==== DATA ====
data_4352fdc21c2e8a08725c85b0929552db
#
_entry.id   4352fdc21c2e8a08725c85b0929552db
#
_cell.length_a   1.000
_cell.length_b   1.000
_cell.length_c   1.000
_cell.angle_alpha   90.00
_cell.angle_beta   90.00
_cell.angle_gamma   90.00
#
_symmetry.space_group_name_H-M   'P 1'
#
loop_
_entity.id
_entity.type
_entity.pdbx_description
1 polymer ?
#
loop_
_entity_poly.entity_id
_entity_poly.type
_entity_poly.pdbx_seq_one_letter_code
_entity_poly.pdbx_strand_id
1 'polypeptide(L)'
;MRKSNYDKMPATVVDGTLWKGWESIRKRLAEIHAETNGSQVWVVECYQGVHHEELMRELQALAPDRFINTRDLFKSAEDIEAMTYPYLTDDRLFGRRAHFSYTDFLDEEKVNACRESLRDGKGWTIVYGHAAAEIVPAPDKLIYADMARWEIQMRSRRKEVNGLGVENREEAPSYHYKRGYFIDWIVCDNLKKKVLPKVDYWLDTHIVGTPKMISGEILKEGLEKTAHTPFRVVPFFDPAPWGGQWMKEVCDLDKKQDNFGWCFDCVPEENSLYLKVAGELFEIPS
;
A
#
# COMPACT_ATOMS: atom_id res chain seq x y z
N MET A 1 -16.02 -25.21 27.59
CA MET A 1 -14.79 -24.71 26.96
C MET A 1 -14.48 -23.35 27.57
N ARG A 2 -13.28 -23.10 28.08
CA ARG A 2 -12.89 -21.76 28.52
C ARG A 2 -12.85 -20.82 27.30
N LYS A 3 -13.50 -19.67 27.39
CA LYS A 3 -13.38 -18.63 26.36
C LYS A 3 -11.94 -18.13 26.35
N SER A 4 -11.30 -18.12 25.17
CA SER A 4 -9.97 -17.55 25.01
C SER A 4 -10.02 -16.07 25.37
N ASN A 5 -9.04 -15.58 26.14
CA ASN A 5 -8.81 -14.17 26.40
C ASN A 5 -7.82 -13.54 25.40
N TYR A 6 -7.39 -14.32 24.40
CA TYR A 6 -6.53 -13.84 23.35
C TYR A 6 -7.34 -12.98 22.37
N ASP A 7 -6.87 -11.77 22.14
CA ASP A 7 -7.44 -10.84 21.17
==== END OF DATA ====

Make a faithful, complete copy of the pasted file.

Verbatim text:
data_4352fdc21c2e8a08725c85b0929552db
#
_entry.id   4352fdc21c2e8a08725c85b0929552db
#
_cell.length_a   1.000
_cell.length_b   1.000
_cell.length_c   1.000
_cell.angle_alpha   90.00
_cell.angle_beta   90.00
_cell.angle_gamma   90.00
#
_symmetry.space_group_name_H-M   'P 1'
#
loop_
_entity.id
_entity.type
_entity.pdbx_description
1 polymer ?
#
loop_
_entity_poly.entity_id
_entity_poly.type
_entity_poly.pdbx_seq_one_letter_code
_entity_poly.pdbx_strand_id
1 'polypeptide(L)'
;MRKSNYDKMPATVVDGTLWKGWESIRKRLAEIHAETNGSQVWVVECYQGVHHEELMRELQALAPDRFINTRDLFKSAEDIEAMTYPYLTDDRLFGRRAHFSYTDFLDEEKVNACRESLRDGKGWTIVYGHAAAEIVPAPDKLIYADMARWEIQMRSRRKEVNGLGVENREEAPSYHYKRGYFIDWIVCDNLKKKVLPKVDYWLDTHIVGTPKMISGEILKEGLEKTAHTPFRVVPFFDPAPWGGQWMKEVCDLDKKQDNFGWCFDCVPEENSLYLKVAGELFEIPS
;
A
#
# COMPACT_ATOMS: atom_id res chain seq x y z
N MET A 1 -16.02 -25.21 27.59
CA MET A 1 -14.79 -24.71 26.96
C MET A 1 -14.48 -23.35 27.57
N ARG A 2 -13.28 -23.10 28.08
CA ARG A 2 -12.89 -21.76 28.52
C ARG A 2 -12.85 -20.82 27.30
N LYS A 3 -13.50 -19.67 27.39
CA LYS A 3 -13.38 -18.63 26.36
C LYS A 3 -11.94 -18.13 26.35
N SER A 4 -11.30 -18.12 25.17
CA SER A 4 -9.97 -17.55 25.01
C SER A 4 -10.02 -16.07 25.37
N ASN A 5 -9.04 -15.58 26.14
CA ASN A 5 -8.81 -14.17 26.40
C ASN A 5 -7.82 -13.54 25.40
N TYR A 6 -7.39 -14.32 24.40
CA TYR A 6 -6.53 -13.84 23.35
C TYR A 6 -7.34 -12.98 22.37
N ASP A 7 -6.87 -11.77 22.14
CA ASP A 7 -7.44 -10.84 21.17